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Habitat Home Features Latest Concrete Construction Technology

The Connecticut Concrete Promotion Council (CCPC) and the Hartford chapter of Habitat for Humanity are joining forces to build the non-profit’s next house using one of the fastest growing methods of residential construction—insulating concrete forms (ICFs).

ICF-produced homes feature superior energy efficiency, a quieter indoor environment, and greater resistance to natural disasters such as hurricanes and tornados. ICFs are hollow foam blocks used to frame the exterior walls of a home instead of the customary wood or steel frame. Reinforced concrete is pumped into the forms to create a solid wall, sandwiching the concrete between two layers of high-insulation foam. Traditional drywall is attached to the interior surface, while any type of exterior finish—siding, stucco, brick or stone—can used.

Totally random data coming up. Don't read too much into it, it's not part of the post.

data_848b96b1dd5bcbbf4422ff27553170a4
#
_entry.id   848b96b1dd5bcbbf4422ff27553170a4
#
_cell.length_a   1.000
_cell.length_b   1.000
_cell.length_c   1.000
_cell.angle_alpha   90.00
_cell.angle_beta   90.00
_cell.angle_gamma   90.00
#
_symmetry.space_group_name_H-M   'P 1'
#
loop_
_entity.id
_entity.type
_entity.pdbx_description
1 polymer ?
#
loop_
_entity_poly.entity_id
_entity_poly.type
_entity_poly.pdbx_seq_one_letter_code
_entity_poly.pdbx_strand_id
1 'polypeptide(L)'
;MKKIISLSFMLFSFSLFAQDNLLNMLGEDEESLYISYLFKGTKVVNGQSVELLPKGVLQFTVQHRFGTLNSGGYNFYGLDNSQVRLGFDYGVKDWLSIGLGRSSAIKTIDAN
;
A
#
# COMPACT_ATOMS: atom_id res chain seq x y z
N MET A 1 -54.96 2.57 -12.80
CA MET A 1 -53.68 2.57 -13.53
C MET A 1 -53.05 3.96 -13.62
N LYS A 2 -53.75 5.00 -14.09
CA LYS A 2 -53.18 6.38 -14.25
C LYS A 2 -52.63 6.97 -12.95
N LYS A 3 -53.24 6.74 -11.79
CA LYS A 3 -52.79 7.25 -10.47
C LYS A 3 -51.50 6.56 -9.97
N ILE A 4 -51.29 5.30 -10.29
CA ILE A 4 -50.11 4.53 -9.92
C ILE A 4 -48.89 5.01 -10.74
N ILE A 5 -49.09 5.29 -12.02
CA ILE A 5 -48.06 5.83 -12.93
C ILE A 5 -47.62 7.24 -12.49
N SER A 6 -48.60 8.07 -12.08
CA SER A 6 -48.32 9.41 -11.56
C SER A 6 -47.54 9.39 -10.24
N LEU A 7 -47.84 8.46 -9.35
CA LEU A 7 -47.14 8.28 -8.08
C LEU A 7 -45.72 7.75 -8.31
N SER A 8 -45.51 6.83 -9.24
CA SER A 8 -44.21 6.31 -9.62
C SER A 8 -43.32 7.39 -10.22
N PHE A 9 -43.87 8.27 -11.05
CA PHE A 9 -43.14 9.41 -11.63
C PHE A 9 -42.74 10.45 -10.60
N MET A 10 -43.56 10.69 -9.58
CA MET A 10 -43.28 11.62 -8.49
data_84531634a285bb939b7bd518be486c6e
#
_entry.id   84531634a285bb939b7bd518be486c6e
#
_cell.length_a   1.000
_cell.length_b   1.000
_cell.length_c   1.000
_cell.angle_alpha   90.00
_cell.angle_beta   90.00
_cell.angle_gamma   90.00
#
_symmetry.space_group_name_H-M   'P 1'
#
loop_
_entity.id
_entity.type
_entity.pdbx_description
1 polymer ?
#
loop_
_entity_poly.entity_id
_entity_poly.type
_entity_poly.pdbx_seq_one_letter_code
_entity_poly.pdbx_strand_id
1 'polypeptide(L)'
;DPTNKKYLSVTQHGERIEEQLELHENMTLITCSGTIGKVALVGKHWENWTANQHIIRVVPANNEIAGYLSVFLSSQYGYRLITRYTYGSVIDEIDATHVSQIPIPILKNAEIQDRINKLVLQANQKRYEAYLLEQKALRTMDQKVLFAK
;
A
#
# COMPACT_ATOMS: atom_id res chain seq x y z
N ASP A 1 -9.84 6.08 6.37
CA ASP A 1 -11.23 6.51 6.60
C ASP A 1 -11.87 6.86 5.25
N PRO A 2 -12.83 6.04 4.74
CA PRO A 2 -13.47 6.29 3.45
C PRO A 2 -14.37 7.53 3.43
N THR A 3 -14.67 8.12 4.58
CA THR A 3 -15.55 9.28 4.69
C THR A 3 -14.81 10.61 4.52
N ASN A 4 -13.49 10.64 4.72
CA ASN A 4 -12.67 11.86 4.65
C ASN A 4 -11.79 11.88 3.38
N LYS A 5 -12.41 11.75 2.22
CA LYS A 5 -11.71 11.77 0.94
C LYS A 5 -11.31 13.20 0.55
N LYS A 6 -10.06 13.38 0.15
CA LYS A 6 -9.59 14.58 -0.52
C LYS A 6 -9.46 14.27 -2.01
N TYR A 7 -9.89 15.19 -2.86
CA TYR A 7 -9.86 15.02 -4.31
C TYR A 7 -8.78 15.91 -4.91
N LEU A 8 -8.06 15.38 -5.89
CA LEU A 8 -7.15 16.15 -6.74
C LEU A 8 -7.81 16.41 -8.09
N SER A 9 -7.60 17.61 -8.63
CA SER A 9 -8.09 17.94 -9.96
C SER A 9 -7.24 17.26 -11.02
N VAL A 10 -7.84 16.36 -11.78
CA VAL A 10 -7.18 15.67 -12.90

The final product is a home that looks like any other in the neighborhood, but has the energy and disaster-resistance benefits of concrete.

Students from the Construction Management program at Central Connecticut State University will install the ICFs and assist with work on other areas of the home. Above-ground construction is scheduled to begin on Tuesday, Sept. 6. Most of the work activity will take place on each Friday in September. The home is located at 200 Park Avenue in Bloomfield. CCPC members are donating the ICFs and the concrete necessary to construct the exterior walls of the 1,200 square foot home, which will become the new residence for the Jumpp family. Other concrete products in the home will include a structural concrete flooring system and a concrete driveway and walkway.

Habitat for Humanity is a nonprofit ecumenical Christian organization dedicated to providing affordable housing for selected low-income families. The CCPC is an organization dedicated to promoting and expanding the use of ready mixed concrete products within the state of Connecticut.

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